The Metropolitan Police needs to accept that it is institutionally sexist, racist and homophobic, Greenwich Council’s leader has said after the damning Casey report into the force’s failings.
Anthony Okereke said that the Met “cannot continue to exist” without the reforms recommended by Baroness Casey, who found that the force had lost the trust of the public because discrimination was “baked into the system”.
Baroness Casey’s report was commissioned after the kidnap, rape and murder of Sarah Everard by a serving Met officer. It found the Met still used “eye-watering force” against black people and that the investigation of violence against women was so degraded that broken fridges were used to store rape victims’ samples.
Casey has called for independent oversight of the Met – which answers to both the home secretary and the mayor of London – and said that she expects several hundred officers to be removed from the force as a result of her review.
In a statement issued with Ann-Marie Cousins, Greenwich’s cabinet member for community safety, Okereke said he was “appalled yet unsurprised by the findings in the Casey report”.
The two councillors said: “The breaches of trust and failure to properly protect people are shameful but will not come as a surprise to many of our residents, particularly black people and those from ethnic minorities, women, and the LGBTQ+ community. The report reveals what many know and experience already – racism, misogyny and homophobia are widespread and go unpunished.
“In Greenwich, we work closely with our local police force to keep the borough as safe as it can be. The report talks about compassionate and committed police officers serving communities on the frontline. We know and work with these officers every day, those who often go above and beyond the call of duty for residents.
“But the Met as an institution is clearly broken, with the most damning findings and evidence from serving or former police officers themselves.”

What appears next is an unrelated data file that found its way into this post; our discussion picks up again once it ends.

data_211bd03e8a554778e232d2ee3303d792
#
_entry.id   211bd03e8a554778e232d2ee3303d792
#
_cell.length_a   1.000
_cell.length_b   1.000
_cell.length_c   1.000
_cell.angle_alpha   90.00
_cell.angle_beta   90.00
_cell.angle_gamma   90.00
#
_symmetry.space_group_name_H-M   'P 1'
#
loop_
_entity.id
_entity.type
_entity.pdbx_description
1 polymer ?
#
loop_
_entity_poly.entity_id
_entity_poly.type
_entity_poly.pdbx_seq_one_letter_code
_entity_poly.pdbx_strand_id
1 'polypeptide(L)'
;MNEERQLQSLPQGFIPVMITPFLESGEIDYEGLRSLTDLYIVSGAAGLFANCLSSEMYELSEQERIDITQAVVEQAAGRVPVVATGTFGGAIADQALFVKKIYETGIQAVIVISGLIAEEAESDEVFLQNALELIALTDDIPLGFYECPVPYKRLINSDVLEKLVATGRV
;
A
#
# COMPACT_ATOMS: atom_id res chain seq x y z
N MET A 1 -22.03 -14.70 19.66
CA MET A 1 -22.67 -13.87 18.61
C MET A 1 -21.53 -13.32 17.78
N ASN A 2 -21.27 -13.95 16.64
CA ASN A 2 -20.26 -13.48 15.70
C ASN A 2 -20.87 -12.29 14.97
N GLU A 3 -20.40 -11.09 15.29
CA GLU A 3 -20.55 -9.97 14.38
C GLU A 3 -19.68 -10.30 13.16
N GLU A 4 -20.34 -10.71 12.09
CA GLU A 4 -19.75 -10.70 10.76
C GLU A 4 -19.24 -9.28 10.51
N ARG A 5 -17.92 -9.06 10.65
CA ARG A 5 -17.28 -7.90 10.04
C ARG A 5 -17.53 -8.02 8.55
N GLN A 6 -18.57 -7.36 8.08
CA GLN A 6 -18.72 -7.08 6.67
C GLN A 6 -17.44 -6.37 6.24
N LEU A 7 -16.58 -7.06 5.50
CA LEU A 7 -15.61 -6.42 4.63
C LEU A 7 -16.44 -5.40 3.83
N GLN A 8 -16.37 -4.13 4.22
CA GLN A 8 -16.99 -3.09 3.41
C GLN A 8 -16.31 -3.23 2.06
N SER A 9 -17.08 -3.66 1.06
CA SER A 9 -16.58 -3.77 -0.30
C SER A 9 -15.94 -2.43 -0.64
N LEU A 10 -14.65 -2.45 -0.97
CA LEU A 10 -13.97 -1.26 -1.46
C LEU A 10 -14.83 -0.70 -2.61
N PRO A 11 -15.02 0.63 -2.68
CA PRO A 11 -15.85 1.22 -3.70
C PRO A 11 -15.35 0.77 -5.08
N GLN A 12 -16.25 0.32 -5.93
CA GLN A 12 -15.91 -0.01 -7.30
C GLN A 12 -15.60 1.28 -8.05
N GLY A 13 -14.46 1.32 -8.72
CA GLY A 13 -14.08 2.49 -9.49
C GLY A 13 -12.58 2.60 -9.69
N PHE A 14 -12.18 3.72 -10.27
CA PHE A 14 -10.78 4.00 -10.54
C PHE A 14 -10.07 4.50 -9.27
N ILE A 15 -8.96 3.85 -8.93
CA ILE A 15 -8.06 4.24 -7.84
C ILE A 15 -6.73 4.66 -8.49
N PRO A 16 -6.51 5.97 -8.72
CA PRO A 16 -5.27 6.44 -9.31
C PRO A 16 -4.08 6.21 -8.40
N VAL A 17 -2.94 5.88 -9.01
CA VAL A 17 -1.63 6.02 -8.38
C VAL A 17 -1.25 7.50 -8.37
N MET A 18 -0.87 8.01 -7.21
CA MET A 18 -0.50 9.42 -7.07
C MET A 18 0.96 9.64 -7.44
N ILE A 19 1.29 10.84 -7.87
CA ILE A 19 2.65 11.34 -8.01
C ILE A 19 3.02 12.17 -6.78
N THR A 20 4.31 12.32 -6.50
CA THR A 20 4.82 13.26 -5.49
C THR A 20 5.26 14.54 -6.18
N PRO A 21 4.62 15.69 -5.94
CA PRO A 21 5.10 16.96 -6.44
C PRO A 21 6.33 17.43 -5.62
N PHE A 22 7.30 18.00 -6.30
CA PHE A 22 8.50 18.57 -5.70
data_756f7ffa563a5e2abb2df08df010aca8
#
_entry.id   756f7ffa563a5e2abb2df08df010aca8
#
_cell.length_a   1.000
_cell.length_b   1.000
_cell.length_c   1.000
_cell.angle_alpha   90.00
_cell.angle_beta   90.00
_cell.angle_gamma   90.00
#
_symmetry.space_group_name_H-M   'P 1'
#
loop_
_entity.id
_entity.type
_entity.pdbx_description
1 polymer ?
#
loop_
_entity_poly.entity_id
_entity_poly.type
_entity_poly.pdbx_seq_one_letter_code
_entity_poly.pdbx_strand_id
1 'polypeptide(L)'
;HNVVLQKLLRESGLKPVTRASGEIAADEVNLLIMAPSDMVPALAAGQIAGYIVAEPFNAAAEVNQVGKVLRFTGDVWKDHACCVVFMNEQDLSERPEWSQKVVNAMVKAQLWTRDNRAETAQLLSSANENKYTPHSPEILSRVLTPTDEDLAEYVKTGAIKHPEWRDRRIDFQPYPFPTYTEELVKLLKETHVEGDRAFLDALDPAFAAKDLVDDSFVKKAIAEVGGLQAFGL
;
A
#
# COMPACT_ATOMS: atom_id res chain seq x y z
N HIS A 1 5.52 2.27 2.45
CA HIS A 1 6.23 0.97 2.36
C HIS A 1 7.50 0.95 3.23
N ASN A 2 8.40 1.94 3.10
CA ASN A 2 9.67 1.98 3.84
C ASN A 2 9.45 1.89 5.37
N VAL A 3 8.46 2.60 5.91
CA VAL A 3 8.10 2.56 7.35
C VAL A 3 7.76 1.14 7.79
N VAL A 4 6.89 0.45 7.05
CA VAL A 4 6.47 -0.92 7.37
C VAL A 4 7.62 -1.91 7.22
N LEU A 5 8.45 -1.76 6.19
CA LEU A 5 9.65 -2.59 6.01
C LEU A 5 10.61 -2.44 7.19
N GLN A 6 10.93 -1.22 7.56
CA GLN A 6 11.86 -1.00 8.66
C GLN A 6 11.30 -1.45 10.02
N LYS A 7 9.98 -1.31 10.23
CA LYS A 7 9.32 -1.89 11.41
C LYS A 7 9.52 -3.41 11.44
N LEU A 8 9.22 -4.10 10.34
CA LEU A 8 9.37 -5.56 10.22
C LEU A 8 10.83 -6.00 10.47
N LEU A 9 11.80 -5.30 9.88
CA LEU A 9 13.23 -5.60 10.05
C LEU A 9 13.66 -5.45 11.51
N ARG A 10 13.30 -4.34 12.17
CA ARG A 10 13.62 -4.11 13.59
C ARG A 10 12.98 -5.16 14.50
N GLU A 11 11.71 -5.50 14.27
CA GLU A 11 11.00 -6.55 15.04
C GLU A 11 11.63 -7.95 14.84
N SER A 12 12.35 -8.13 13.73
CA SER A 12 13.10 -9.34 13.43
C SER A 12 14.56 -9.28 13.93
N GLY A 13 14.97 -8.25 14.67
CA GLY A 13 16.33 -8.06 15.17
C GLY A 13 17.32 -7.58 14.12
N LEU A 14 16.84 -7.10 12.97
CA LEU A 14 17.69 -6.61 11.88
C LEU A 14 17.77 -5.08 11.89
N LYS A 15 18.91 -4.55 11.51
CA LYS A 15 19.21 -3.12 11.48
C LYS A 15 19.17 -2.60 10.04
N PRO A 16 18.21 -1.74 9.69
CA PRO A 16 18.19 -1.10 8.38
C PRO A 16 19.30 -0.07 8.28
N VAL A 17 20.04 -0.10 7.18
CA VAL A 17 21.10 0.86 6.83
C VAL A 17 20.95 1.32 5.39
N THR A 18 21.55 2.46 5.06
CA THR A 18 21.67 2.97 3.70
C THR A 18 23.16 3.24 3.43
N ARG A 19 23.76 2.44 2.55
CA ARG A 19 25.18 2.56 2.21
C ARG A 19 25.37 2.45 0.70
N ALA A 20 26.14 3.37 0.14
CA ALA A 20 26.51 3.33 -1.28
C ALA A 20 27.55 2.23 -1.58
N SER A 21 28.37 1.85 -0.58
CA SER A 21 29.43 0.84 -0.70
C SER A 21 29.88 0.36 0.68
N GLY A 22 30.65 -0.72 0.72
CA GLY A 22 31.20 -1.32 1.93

Okereke and Cousins said: “To restore public confidence, the Met must challenge its internal systems, processes and beliefs – this includes accepting the report’s findings that it is institutionally racist, sexist and homophobic. Only then can real change begin.”
But Sir Mark Rowley, the Met’s commissioner, has refused to use the word “institutional” when describing racism, sexism and homophobia in his force.
Challenged at the London Assembly yesterday, he said: “I have used the word systemic. So just to be very clear on this, there is zero defensiveness here. I completely accept the diagnosis that Louise [Baroness Casey] and her team have put on the table.
“The reason I’ve chosen not to use that word myself – I’m not disputing other people’s right to use it, I’m not trying to undermine that in any way.
“One – it is an ambiguous term. In wider debate, it gets used very differently.
“And besides being ambiguous, it has been a concept which the left and right have kicked around, about its validity or not – and that doesn’t make it any easier either.
“If I think something is the right thing to say, I couldn’t care less whether Labour like it, or Lib Dems, or the Tories like it, I’ll say it if it’s the right thing to say. But if it’s also confusing, I can’t go there.”
Additional reporting by Noah Vickers, Local Democracy Reporter
Help 853 continue reporting on public interest issues in Greenwich and southeast London – we are the only outlet regularly producing original journalism in the borough, and we can only do it with your funding.
Please join over 100 donors who use Steady, PressPatron or Patreon to give a little towards our costs every month. The money pays the bills, a wage for the editor and pays others to write for the site.
You can also buy the editor a coffee at ko-fi.com. Thank you.